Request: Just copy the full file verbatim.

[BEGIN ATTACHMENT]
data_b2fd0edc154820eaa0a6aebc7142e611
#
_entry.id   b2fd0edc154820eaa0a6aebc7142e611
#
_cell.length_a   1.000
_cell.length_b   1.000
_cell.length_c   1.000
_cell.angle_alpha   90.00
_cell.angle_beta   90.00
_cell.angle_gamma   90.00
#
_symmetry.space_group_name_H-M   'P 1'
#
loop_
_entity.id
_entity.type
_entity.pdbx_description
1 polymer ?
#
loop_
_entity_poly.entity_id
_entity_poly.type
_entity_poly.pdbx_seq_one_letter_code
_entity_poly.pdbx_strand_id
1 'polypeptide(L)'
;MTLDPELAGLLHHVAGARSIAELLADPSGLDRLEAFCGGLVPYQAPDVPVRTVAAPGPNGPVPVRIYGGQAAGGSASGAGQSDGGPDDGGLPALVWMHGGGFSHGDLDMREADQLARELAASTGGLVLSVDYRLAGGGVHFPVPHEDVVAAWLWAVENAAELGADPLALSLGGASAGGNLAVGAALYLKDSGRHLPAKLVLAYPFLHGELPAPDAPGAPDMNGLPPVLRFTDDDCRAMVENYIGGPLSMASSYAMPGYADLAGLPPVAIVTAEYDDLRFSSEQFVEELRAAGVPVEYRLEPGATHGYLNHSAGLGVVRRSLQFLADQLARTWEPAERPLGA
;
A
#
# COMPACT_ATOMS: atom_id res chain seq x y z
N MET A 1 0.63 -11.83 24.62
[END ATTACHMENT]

data_b2fd0edc154820eaa0a6aebc7142e611
#
_entry.id   b2fd0edc154820eaa0a6aebc7142e611
#
_cell.length_a   1.000
_cell.length_b   1.000
_cell.length_c   1.000
_cell.angle_alpha   90.00
_cell.angle_beta   90.00
_cell.angle_gamma   90.00
#
_symmetry.space_group_name_H-M   'P 1'
#
loop_
_entity.id
_entity.type
_entity.pdbx_description
1 polymer ?
#
loop_
_entity_poly.entity_id
_entity_poly.type
_entity_poly.pdbx_seq_one_letter_code
_entity_poly.pdbx_strand_id
1 'polypeptide(L)'
;MTLDPELAGLLHHVAGARSIAELLADPSGLDRLEAFCGGLVPYQAPDVPVRTVAAPGPNGPVPVRIYGGQAAGGSASGAGQSDGGPDDGGLPALVWMHGGGFSHGDLDMREADQLARELAASTGGLVLSVDYRLAGGGVHFPVPHEDVVAAWLWAVENAAELGADPLALSLGGASAGGNLAVGAALYLKDSGRHLPAKLVLAYPFLHGELPAPDAPGAPDMNGLPPVLRFTDDDCRAMVENYIGGPLSMASSYAMPGYADLAGLPPVAIVTAEYDDLRFSSEQFVEELRAAGVPVEYRLEPGATHGYLNHSAGLGVVRRSLQFLADQLARTWEPAERPLGA
;
A
#
# COMPACT_ATOMS: atom_id res chain seq x y z
N MET A 1 0.63 -11.83 24.62